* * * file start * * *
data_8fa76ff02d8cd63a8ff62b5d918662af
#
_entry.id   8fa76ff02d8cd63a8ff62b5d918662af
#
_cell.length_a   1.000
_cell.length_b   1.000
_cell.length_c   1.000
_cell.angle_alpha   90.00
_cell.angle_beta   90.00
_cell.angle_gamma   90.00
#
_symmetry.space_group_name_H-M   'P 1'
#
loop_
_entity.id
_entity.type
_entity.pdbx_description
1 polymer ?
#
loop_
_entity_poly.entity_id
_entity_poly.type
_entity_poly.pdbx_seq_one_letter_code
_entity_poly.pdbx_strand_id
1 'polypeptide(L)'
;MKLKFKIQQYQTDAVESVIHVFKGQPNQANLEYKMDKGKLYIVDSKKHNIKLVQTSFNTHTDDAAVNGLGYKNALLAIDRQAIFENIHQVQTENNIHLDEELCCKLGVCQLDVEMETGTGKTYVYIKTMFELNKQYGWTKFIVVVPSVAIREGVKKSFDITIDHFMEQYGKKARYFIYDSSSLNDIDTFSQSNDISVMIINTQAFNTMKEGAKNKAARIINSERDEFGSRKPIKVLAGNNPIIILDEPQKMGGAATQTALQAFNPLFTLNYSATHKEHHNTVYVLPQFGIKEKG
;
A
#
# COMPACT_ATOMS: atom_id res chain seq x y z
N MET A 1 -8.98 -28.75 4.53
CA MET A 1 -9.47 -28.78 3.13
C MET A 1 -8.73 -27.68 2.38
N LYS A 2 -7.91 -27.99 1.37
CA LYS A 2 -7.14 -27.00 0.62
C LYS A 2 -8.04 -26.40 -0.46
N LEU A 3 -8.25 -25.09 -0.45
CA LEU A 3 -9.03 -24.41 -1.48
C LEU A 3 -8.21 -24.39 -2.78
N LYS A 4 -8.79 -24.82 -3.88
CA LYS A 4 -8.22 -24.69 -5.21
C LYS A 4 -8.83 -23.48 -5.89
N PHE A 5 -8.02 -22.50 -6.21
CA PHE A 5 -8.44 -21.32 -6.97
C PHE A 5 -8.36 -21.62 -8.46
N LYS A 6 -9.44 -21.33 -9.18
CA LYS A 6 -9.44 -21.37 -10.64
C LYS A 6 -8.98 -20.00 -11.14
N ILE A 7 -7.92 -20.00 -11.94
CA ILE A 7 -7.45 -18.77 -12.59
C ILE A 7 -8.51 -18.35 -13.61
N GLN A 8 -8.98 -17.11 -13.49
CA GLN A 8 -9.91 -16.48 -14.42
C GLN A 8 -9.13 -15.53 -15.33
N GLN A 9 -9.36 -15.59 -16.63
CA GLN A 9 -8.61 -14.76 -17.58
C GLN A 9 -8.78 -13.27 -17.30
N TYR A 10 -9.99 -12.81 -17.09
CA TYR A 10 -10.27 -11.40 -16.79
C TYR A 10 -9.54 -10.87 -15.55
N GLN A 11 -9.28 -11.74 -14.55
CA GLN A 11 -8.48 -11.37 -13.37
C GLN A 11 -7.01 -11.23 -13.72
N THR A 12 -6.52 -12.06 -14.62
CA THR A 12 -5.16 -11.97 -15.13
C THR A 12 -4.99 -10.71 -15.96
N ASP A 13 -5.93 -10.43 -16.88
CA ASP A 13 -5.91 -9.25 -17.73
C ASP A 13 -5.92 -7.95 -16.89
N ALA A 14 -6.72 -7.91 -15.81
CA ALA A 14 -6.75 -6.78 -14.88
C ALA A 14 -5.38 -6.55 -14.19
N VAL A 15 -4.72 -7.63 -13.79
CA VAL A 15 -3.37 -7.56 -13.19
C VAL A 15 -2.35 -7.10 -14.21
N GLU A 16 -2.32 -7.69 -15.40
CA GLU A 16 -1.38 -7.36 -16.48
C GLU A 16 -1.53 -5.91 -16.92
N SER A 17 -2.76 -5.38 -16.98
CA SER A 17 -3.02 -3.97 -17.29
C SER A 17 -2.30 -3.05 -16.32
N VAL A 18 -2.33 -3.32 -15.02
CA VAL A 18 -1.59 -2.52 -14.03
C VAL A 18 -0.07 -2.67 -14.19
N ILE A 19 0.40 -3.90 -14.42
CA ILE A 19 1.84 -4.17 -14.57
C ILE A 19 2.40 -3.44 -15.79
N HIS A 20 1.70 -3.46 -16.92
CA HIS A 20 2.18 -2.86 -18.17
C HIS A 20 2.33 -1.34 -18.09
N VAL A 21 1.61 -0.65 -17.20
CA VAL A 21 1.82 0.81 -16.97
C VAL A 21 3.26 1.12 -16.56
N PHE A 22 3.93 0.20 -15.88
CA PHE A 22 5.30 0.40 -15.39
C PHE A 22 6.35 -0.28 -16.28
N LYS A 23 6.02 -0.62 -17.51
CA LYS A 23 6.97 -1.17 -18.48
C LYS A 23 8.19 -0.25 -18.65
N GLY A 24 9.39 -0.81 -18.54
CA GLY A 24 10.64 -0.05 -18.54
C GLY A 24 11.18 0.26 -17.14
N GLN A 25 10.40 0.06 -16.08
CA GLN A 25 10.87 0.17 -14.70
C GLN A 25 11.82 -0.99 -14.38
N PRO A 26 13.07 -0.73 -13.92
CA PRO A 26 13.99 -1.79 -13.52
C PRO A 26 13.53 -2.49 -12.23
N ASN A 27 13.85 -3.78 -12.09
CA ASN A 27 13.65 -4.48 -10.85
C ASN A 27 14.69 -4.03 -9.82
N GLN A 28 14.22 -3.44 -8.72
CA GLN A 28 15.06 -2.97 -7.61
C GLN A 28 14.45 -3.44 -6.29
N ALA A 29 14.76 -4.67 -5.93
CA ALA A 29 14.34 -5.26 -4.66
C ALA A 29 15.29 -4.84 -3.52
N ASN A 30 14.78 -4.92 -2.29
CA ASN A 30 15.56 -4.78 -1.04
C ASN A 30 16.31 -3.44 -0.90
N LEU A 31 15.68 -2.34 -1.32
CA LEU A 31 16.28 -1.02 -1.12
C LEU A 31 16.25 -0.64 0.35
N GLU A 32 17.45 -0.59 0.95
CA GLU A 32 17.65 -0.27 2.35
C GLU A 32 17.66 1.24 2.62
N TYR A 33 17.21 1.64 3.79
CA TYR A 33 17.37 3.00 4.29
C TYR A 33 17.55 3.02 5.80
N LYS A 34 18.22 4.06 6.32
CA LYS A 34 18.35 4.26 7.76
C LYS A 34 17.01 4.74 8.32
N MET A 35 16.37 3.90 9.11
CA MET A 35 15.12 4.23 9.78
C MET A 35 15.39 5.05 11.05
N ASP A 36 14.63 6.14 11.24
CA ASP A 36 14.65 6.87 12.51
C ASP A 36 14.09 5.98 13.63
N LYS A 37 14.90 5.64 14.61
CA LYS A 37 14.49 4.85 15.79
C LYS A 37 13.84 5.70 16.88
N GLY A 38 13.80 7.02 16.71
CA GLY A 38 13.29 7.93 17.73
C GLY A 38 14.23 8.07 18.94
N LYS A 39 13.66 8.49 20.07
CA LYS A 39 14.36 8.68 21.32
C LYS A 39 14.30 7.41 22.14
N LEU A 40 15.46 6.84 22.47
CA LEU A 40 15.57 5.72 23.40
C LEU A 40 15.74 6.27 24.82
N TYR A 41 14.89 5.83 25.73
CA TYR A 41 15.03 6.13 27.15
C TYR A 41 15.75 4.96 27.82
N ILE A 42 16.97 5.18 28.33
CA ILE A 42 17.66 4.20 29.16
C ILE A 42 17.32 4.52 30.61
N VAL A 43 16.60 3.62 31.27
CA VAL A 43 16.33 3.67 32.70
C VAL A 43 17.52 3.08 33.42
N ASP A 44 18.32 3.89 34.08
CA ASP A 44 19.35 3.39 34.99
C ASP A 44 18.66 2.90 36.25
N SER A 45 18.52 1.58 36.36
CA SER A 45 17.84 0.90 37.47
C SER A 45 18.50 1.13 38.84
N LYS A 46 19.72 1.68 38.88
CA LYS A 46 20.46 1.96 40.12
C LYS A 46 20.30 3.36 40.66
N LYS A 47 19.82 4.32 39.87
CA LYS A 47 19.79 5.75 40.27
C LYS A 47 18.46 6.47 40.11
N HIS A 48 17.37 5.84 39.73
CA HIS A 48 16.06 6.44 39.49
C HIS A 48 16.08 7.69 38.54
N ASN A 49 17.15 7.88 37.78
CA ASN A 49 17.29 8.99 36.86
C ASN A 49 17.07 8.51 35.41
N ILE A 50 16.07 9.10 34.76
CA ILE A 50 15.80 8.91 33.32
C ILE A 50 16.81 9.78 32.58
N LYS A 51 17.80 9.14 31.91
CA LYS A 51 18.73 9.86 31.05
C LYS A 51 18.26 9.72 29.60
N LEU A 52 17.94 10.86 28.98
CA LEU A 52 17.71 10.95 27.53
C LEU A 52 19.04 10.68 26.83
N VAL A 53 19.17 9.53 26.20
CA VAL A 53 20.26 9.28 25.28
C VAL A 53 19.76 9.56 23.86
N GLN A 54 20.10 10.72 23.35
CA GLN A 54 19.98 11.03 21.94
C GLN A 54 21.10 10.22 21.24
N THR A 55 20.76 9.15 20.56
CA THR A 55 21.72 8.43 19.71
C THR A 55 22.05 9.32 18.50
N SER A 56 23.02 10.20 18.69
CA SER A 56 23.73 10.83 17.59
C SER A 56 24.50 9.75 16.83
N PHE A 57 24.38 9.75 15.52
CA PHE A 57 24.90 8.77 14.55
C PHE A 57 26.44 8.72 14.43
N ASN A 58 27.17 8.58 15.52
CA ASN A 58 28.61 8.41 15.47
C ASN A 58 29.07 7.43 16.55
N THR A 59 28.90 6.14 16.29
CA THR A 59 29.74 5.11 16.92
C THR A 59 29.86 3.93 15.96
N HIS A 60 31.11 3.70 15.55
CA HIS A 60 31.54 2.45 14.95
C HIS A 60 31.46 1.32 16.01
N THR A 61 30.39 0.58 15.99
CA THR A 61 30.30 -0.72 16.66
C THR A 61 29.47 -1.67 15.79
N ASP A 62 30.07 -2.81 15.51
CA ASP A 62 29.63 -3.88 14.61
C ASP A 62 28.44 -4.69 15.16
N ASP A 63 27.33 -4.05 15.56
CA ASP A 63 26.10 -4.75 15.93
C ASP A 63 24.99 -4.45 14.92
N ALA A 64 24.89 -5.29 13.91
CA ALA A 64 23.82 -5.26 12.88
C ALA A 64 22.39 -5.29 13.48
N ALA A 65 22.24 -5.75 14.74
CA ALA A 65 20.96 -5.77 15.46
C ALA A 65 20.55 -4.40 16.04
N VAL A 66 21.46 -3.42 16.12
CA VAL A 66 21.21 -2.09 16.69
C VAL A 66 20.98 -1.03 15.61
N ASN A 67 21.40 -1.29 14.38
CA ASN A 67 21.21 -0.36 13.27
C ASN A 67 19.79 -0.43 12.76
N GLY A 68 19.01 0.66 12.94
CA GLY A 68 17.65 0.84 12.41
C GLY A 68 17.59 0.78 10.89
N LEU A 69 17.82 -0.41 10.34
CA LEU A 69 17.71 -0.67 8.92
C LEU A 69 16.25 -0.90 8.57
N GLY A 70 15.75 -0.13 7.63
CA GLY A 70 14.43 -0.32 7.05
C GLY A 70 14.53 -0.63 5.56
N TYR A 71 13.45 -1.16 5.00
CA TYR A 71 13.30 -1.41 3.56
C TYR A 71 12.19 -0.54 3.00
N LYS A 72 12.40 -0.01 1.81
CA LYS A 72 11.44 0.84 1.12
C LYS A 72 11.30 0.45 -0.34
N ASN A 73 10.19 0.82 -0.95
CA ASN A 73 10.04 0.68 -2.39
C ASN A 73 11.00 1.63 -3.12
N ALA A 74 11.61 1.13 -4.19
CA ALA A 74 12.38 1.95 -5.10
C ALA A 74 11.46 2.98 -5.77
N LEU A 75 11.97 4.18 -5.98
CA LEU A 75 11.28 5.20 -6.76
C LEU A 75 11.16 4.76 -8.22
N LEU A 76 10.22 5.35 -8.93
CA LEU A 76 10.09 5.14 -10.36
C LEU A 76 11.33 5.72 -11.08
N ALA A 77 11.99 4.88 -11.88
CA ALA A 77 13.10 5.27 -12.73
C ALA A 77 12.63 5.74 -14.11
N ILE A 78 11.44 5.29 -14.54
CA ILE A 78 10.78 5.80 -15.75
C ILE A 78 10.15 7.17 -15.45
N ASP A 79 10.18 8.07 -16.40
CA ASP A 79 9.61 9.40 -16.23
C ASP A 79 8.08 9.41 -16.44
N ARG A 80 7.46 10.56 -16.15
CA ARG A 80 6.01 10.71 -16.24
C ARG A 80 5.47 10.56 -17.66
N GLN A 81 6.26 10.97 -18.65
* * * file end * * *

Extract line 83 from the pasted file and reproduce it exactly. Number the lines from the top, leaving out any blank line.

CA VAL A 18 -1.59 -2.52 -14.03